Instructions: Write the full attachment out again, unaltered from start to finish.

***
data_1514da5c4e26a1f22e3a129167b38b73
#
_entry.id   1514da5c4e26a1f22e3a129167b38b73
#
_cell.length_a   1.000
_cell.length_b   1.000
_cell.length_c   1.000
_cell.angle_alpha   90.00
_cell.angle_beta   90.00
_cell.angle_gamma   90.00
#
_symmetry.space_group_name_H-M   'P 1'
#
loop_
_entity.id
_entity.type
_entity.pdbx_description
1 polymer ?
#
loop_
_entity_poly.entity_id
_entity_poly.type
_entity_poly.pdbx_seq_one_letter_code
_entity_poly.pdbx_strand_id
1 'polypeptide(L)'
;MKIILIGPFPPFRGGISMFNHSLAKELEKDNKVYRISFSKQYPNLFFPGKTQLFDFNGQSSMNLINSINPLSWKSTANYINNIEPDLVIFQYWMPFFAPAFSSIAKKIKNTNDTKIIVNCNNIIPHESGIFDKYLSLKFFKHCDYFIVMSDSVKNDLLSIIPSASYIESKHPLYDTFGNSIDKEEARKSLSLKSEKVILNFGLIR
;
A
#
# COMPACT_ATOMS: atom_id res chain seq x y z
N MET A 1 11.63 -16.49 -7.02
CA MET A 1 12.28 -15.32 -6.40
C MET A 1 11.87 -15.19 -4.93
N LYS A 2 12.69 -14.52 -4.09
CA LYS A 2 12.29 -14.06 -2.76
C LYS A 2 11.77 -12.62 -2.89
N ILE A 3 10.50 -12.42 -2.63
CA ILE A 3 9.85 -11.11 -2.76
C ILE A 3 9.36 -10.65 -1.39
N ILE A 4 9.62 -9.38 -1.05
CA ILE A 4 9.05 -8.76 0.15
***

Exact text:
data_1514da5c4e26a1f22e3a129167b38b73
#
_entry.id   1514da5c4e26a1f22e3a129167b38b73
#
_cell.length_a   1.000
_cell.length_b   1.000
_cell.length_c   1.000
_cell.angle_alpha   90.00
_cell.angle_beta   90.00
_cell.angle_gamma   90.00
#
_symmetry.space_group_name_H-M   'P 1'
#
loop_
_entity.id
_entity.type
_entity.pdbx_description
1 polymer ?
#
loop_
_entity_poly.entity_id
_entity_poly.type
_entity_poly.pdbx_seq_one_letter_code
_entity_poly.pdbx_strand_id
1 'polypeptide(L)'
;MKIILIGPFPPFRGGISMFNHSLAKELEKDNKVYRISFSKQYPNLFFPGKTQLFDFNGQSSMNLINSINPLSWKSTANYINNIEPDLVIFQYWMPFFAPAFSSIAKKIKNTNDTKIIVNCNNIIPHESGIFDKYLSLKFFKHCDYFIVMSDSVKNDLLSIIPSASYIESKHPLYDTFGNSIDKEEARKSLSLKSEKVILNFGLIR
;
A
#
# COMPACT_ATOMS: atom_id res chain seq x y z
N MET A 1 11.63 -16.49 -7.02
CA MET A 1 12.28 -15.32 -6.40
C MET A 1 11.87 -15.19 -4.93
N LYS A 2 12.69 -14.52 -4.09
CA LYS A 2 12.29 -14.06 -2.76
C LYS A 2 11.77 -12.62 -2.89
N ILE A 3 10.50 -12.42 -2.63
CA ILE A 3 9.85 -11.11 -2.76
C ILE A 3 9.36 -10.65 -1.39
N ILE A 4 9.62 -9.38 -1.05
CA ILE A 4 9.05 -8.76 0.15